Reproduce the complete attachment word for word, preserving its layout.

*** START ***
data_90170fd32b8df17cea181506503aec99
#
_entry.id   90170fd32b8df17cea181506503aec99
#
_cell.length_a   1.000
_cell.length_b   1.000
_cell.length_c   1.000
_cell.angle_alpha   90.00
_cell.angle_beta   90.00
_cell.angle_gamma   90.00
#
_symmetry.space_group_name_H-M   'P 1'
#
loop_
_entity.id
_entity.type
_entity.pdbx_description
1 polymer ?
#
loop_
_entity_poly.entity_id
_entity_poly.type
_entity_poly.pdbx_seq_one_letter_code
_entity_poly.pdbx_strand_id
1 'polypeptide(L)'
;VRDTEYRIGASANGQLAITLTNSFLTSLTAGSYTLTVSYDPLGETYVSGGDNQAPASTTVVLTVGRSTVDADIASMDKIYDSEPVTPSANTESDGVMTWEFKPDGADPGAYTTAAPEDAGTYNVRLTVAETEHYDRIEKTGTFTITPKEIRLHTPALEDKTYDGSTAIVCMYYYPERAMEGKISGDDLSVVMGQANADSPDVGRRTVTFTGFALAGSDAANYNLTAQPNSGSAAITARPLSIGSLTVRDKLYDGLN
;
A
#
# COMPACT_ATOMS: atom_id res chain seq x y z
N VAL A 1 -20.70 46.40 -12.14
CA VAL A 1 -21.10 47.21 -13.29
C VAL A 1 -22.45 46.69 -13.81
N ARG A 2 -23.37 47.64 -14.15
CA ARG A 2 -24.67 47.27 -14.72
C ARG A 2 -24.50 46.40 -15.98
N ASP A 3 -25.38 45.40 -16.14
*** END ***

data_90170fd32b8df17cea181506503aec99
#
_entry.id   90170fd32b8df17cea181506503aec99
#
_cell.length_a   1.000
_cell.length_b   1.000
_cell.length_c   1.000
_cell.angle_alpha   90.00
_cell.angle_beta   90.00
_cell.angle_gamma   90.00
#
_symmetry.space_group_name_H-M   'P 1'
#
loop_
_entity.id
_entity.type
_entity.pdbx_description
1 polymer ?
#
loop_
_entity_poly.entity_id
_entity_poly.type
_entity_poly.pdbx_seq_one_letter_code
_entity_poly.pdbx_strand_id
1 'polypeptide(L)'
;VRDTEYRIGASANGQLAITLTNSFLTSLTAGSYTLTVSYDPLGETYVSGGDNQAPASTTVVLTVGRSTVDADIASMDKIYDSEPVTPSANTESDGVMTWEFKPDGADPGAYTTAAPEDAGTYNVRLTVAETEHYDRIEKTGTFTITPKEIRLHTPALEDKTYDGSTAIVCMYYYPERAMEGKISGDDLSVVMGQANADSPDVGRRTVTFTGFALAGSDAANYNLTAQPNSGSAAITARPLSIGSLTVRDKLYDGLN
;
A
#
# COMPACT_ATOMS: atom_id res chain seq x y z
N VAL A 1 -20.70 46.40 -12.14
CA VAL A 1 -21.10 47.21 -13.29
C VAL A 1 -22.45 46.69 -13.81
N ARG A 2 -23.37 47.64 -14.15
CA ARG A 2 -24.67 47.27 -14.72
C ARG A 2 -24.50 46.40 -15.98
N ASP A 3 -25.38 45.40 -16.14